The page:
New kid on the block
Kazuki Nakajima went back to the dinner table, closed-mouthed, but perhaps with a glimmer in his eyes. At a restaurant in Tokyo, Nakajima fielded a phone call.
'I had a phone call from somebody else saying, 'You should really call Frank Williams, he wants to speak to [you]',' Nakajima said. 'And I called him and he told me that the team would offer me a race drive next year and can I accept, or something like this. Of course, yes, and I just said, 'Thank you and I will do my best for next year'.'
He returned to the table with a secret. Nothing had been finalised or announced and Nakajima, 22, could not say anything. He said the entire situation was a bit strange - to continue to converse as if nothing had changed, when something, at least in terms of his racing career, had.
Nakajima kept the secret for four or five days, returning to Britain to prepare for the announcement. He telephoned his father, former Formula One driver Satoru Nakajima, just before the announcement was made.
'He was quite happy but at that moment we didn't speak much and he just said, congratulations and do your best.'
His mother had a different reaction and another son to worry about.
'I think she was quite happy and at the same time maybe afraid for the racing,' Nakajima said. 'I have a younger brother, Daisuke, now he's 18 and he just started this year, doing kind of a Formula Renault.'
Signed to replace Alex Wurz, who retired following the Chinese Grand Prix in October, Nakajima will partner Nico Rosberg, also 22, but moving into his third season in Formula One. Rosberg finished ninth in the 2007 drivers' standings; his best finish was fourth in the final race of the year, the Brazilian Grand Prix.
'I had a few good races and especially the last race was probably my best,' Rosberg said. 'I enjoyed it, beating the BMWs.'
BMW and Williams had an acrimonious split in 2005.
Now awaiting the new car, the two drivers, one based in Monaco (Rosberg) and the other (Nakajima) based in Oxford, are testing in Spain, earlier this month in Barcelona and next weekend in Jerez. In the interim, the two were in Valencia, where they were on hand for the RBS Grand Prix Challenge, the conclusion of a simulator competition run in Sydney, London, Hong Kong and Singapore.
As one of the activities, the two drivers led the winners around a karting circuit for a few laps.
'Do not touch the drivers,' warned one of the organisers before the karting exercise.
'We just signed him [Nakajima], so please don't try anything,' said another.
Nakajima started karting at 12, having thought about racing as a child but it wasn't a set goal. He didn't grow up thinking that racing would be his future.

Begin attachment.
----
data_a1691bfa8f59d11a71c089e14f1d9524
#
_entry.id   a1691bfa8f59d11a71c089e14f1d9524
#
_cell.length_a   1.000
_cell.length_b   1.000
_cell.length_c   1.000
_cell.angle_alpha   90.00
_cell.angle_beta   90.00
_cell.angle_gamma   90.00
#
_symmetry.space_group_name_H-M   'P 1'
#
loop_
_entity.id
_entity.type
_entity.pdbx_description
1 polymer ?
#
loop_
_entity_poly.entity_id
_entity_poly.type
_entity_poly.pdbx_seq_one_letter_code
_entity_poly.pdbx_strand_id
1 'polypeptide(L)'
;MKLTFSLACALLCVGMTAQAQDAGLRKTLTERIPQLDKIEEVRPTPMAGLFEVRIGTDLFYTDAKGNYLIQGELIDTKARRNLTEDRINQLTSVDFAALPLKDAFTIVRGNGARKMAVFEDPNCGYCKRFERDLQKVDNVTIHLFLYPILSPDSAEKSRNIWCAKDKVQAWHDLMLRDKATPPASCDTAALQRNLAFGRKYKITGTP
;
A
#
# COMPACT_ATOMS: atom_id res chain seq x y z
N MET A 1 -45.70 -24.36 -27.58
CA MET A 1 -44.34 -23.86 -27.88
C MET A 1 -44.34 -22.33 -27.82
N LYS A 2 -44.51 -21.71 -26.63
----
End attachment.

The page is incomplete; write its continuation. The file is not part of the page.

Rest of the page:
'Actually I didn't have any idea about the future at that moment, when I was that young,' Nakajima said. 'Maybe a baseball player? I like baseball still. Even when I was a child I liked to watch the races and I didn't have any idea about the future but I was at the race track most of the time, and then I started go-karting ...'
He indicated his desire to go to Formula One following a move to Europe in 2006 after a year in Formula Japan and two years in the All-Japan Formula Three. But there wasn't always clarity. His transition from karts to formula cars involved a driving test to become a part of Toyota's young drivers' programme. The first try resulted in failure before a re-try (and a subsequent pass) the following year.
'The moment between the first one and the second one was not a hard experience, but I needed to think about the future or what I wanted to do in the future and about driving,' Nakajima said.
This past year he clocked 7,000km as the Williams test driver and raced in GP2, where he finished fifth overall and was named rookie of the year. Before the telephone call from Williams, Nakajima had been thinking of a second season in GP2.
'I didn't have any preference to do Formula One or GP2,' Nakajima said. 'I was thinking, whatever comes is going to be good. Of course, Formula One is better.'
That debut came this year at the final race in Brazil, where he finished 10th after starting 19th and, perhaps more infamously, where he hit three mechanics in his first pit stop.
'Yeah, obviously I made some mistakes but I have to learn, I just have to learn from it not to make it again,' Nakajima said.
He is now being paired with Rosberg - smart, articulate and very fast. But for any of the details in their experiences which can be plucked and likened to one another (age, racing fathers), there is nothing of substance to indicate that the two are similar people. They are not alike; they have not really worked much together. Still, their relationship is positive enough.
'It's been good to work with him because very often you have drivers who are unfriendly or political or things like that but there's none of that,' Rosberg said.
The more inexperienced Nakajima, however, also has the advantage of being able to learn from Rosberg.
'For me personally it's going to be really good to have Nico as a teammate because he has experience and he's quick, he showed potential this year,' Nakajima said. 'He is going to be a good benchmark for me. I have to aim for beating him or catching him.'